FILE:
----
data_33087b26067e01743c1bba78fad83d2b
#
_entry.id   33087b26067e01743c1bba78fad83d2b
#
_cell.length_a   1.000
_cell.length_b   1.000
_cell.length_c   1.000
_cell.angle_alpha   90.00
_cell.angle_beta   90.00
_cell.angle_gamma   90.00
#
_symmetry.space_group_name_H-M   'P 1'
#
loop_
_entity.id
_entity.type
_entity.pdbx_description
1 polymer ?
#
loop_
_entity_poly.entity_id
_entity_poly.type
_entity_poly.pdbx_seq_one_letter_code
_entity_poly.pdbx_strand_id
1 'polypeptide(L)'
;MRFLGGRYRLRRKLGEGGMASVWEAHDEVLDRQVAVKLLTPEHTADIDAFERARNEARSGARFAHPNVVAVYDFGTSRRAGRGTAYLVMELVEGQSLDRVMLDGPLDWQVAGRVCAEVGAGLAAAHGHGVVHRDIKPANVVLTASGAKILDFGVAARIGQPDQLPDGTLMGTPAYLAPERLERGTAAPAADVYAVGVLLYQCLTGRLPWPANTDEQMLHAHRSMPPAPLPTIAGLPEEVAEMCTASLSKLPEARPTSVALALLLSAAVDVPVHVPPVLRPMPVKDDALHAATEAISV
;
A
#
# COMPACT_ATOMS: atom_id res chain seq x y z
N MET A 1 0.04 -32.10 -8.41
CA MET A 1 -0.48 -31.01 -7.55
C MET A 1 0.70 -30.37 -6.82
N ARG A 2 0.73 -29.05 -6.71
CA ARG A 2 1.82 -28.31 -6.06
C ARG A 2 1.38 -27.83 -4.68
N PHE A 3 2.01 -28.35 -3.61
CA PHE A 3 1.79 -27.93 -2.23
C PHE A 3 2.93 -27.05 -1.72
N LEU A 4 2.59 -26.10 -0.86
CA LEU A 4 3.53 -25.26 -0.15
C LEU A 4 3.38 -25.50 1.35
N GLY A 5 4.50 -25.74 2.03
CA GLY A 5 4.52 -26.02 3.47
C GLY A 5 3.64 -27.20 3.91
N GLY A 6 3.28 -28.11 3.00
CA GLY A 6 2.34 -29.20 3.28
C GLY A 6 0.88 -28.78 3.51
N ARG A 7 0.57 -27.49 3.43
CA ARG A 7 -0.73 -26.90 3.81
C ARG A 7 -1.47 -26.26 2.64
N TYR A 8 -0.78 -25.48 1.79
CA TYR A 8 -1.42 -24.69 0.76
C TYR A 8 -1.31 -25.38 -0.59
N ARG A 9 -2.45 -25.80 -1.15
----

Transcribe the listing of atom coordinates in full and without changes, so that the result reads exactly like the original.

data_33087b26067e01743c1bba78fad83d2b
#
_entry.id   33087b26067e01743c1bba78fad83d2b
#
_cell.length_a   1.000
_cell.length_b   1.000
_cell.length_c   1.000
_cell.angle_alpha   90.00
_cell.angle_beta   90.00
_cell.angle_gamma   90.00
#
_symmetry.space_group_name_H-M   'P 1'
#
loop_
_entity.id
_entity.type
_entity.pdbx_description
1 polymer ?
#
loop_
_entity_poly.entity_id
_entity_poly.type
_entity_poly.pdbx_seq_one_letter_code
_entity_poly.pdbx_strand_id
1 'polypeptide(L)'
;MRFLGGRYRLRRKLGEGGMASVWEAHDEVLDRQVAVKLLTPEHTADIDAFERARNEARSGARFAHPNVVAVYDFGTSRRAGRGTAYLVMELVEGQSLDRVMLDGPLDWQVAGRVCAEVGAGLAAAHGHGVVHRDIKPANVVLTASGAKILDFGVAARIGQPDQLPDGTLMGTPAYLAPERLERGTAAPAADVYAVGVLLYQCLTGRLPWPANTDEQMLHAHRSMPPAPLPTIAGLPEEVAEMCTASLSKLPEARPTSVALALLLSAAVDVPVHVPPVLRPMPVKDDALHAATEAISV
;
A
#
# COMPACT_ATOMS: atom_id res chain seq x y z
N MET A 1 0.04 -32.10 -8.41
CA MET A 1 -0.48 -31.01 -7.55
C MET A 1 0.70 -30.37 -6.82
N ARG A 2 0.73 -29.05 -6.71
CA ARG A 2 1.82 -28.31 -6.06
C ARG A 2 1.38 -27.83 -4.68
N PHE A 3 2.01 -28.35 -3.61
CA PHE A 3 1.79 -27.93 -2.23
C PHE A 3 2.93 -27.05 -1.72
N LEU A 4 2.59 -26.10 -0.86
CA LEU A 4 3.53 -25.26 -0.15
C LEU A 4 3.38 -25.50 1.35
N GLY A 5 4.50 -25.74 2.03
CA GLY A 5 4.52 -26.02 3.47
C GLY A 5 3.64 -27.20 3.91
N GLY A 6 3.28 -28.11 3.00
CA GLY A 6 2.34 -29.20 3.28
C GLY A 6 0.88 -28.78 3.51
N ARG A 7 0.57 -27.49 3.43
CA ARG A 7 -0.73 -26.90 3.81
C ARG A 7 -1.47 -26.26 2.64
N TYR A 8 -0.78 -25.48 1.79
CA TYR A 8 -1.42 -24.69 0.76
C TYR A 8 -1.31 -25.38 -0.59
N ARG A 9 -2.45 -25.80 -1.15